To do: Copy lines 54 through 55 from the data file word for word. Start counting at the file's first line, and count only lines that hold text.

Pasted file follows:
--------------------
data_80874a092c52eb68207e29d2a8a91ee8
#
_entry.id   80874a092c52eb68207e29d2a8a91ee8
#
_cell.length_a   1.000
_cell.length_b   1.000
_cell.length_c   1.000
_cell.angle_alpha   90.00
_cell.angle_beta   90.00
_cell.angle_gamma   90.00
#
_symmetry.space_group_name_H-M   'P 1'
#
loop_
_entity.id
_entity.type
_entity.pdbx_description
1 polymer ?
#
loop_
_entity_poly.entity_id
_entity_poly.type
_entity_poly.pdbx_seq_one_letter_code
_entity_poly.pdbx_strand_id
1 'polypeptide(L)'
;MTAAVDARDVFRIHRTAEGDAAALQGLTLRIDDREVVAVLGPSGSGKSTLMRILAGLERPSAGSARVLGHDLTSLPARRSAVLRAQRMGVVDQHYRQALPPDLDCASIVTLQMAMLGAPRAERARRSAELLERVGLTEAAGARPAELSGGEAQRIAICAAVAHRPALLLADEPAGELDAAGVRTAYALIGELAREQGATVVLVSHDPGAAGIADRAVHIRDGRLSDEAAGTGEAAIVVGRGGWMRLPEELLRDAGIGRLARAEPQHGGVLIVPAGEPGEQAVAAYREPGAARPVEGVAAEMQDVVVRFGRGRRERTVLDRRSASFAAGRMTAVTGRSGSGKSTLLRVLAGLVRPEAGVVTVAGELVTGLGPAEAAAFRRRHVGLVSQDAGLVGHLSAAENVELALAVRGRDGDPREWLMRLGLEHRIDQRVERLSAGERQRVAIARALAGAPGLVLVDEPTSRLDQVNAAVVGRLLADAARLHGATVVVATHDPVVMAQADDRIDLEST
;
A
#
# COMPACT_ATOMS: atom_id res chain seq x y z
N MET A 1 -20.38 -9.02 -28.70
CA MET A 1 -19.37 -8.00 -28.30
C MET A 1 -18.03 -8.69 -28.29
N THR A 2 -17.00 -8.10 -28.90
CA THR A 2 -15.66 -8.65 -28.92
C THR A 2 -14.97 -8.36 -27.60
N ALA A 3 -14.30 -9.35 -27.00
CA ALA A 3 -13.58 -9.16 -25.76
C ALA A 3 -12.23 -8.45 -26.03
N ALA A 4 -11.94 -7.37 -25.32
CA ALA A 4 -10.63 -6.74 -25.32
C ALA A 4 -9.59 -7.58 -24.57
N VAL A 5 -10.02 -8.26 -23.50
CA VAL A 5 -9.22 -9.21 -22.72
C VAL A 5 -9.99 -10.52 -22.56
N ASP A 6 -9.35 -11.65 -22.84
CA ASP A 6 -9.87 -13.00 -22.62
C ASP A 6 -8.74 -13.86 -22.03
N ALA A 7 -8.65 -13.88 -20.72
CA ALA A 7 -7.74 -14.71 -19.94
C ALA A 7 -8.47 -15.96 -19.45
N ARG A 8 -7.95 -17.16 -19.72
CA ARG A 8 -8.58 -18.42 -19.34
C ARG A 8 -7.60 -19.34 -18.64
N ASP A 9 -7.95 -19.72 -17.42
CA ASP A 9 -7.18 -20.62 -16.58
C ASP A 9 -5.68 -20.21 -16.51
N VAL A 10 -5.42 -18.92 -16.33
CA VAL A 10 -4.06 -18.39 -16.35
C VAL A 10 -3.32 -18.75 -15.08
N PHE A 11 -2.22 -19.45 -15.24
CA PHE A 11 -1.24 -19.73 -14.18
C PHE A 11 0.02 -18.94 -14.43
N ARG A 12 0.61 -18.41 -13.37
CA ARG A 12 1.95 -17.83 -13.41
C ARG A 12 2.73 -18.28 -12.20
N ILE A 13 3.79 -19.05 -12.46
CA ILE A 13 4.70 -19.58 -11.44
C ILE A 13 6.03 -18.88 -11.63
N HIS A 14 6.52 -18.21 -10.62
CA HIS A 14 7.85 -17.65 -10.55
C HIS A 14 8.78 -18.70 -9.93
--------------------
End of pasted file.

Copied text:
C ARG A 8 -7.60 -19.34 -18.64
N ASP A 9 -7.95 -19.72 -17.42